Detroit was once the Paris of the Midwest, and to my generation that's almost fantastical to believe. Several books are now in distribution (for "ruin porn" as photographers and urban explorers go examine all the grand buildings from the early 20th century that are now disasters of condemned structures) about how Detroit has declined so much. This book tries to look at some of the history where it went wrong.
Despite the ugliness of the place now, it's apparent the author still has hope (and native love) for his hometown. (less)
The main message could have been boiled down into a much shorter chapter. Most of the book is just support for the argument that we need to slow down p...moreThe main message could have been boiled down into a much shorter chapter. Most of the book is just support for the argument that we need to slow down population growth.
Except I live in a place where that's obvious, so I felt a bit jaded after discovering that this was the point of the book. Was hoping for something more like the author's The World Without Us (which oddly has lower ratings than this book).(less)
This book is advertised as a YA novel, but I felt like it wasn't for children.
It might have just been bad timing, but it's chilling reading a story ab...moreThis book is advertised as a YA novel, but I felt like it wasn't for children.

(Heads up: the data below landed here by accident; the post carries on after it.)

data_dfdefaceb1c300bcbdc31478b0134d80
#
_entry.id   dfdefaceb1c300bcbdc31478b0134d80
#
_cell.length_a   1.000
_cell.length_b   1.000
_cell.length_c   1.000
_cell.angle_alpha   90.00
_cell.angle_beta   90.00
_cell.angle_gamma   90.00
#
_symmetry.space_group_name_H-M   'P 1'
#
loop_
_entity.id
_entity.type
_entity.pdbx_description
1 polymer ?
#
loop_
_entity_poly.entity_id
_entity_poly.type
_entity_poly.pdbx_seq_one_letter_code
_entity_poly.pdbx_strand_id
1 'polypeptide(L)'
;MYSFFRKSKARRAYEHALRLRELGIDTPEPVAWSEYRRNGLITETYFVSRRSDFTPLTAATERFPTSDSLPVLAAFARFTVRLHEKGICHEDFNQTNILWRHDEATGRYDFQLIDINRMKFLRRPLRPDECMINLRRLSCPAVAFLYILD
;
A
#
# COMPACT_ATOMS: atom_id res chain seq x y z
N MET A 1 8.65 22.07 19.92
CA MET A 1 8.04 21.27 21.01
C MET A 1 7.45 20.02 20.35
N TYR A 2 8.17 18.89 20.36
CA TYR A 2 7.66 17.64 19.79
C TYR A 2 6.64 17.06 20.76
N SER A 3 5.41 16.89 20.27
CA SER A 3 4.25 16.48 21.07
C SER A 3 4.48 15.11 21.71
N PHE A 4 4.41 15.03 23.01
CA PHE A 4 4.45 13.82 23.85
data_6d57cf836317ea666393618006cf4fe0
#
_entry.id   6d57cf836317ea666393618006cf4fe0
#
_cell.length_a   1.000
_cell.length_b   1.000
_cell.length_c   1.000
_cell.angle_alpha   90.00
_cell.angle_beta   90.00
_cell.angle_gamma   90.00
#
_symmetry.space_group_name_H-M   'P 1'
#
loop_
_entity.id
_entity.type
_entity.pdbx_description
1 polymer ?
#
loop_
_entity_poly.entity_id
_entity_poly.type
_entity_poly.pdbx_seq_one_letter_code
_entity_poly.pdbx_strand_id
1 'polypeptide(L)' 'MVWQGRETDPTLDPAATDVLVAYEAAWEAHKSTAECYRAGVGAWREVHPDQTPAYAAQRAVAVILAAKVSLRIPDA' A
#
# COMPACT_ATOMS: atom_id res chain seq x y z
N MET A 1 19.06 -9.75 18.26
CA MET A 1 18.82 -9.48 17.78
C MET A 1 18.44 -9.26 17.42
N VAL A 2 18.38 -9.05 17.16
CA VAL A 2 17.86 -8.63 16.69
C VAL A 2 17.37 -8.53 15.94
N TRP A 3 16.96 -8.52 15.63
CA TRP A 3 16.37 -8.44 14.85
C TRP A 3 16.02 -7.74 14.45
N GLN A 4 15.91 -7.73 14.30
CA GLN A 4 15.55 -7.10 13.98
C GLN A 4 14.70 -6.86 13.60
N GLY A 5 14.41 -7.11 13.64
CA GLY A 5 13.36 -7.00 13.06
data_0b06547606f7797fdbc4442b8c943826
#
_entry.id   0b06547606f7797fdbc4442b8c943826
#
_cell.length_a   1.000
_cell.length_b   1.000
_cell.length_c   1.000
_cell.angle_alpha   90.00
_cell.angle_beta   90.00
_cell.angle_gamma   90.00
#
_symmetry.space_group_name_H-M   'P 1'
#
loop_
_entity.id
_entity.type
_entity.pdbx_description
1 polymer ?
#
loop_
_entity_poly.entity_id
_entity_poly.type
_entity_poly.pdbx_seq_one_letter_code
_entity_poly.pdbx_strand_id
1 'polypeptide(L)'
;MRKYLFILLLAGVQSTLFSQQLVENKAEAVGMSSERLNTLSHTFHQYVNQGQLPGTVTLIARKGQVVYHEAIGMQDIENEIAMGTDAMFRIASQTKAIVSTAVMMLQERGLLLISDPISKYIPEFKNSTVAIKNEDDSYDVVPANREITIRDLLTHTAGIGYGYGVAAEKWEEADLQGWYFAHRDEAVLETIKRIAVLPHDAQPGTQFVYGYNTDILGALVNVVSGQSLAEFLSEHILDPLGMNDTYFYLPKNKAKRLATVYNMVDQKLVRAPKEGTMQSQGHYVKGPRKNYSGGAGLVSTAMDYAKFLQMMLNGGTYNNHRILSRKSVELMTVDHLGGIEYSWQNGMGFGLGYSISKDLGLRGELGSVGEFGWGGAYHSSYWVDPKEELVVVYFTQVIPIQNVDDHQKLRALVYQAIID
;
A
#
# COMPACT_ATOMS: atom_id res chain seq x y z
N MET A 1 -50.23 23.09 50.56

It might have just been bad timing, but it's chilling reading a story about child abduction and torture in someone's basement when you just had that person in Ohio with the three young women who escaped from his basement in the news not that long ago.
Wished I could have the hours back I spent reading this book. Felt really sad, thinking about those women trapped for 10 years in that awful man's basement in Ohio.
I did like Jakob the ghost, though. He deserves better.(less)
(Purchased from Persephone Books, in person, at the London shop.)
This is a short (almost novella) but compactly well written story by Julia Strachey....more(Purchased from Persephone Books, in person, at the London shop.)
This is a short (almost novella) but compactly well written story by Julia Strachey. (Read the intro written by a friend of the author- I have to agree the author put effort into making her writing "tight").
I haven't seen the movie, but in my own mind I know who I'd cast for the role of Joseph (Tom Hughes, known for Silk and minor appearance in the Henriad cycle for Henry the IV part 1, has all the expressions and physical movement of this character, even though he doesn't play the role in the film.)
The amazing thing is how quickly the events move- the sense of rush of the situation goes with how fast the events unfold in this story. Dolly is being rushed to get to her wedding (next door), Joseph, the guy who is in love with her (and supposedly she with him) is downstairs waiting to talk to her to stop the wedding, and all the family members and guests are unhappy but everyone is in a Hurry Up and Wait mode to get through with the happy day. The irony is that nobody is happy.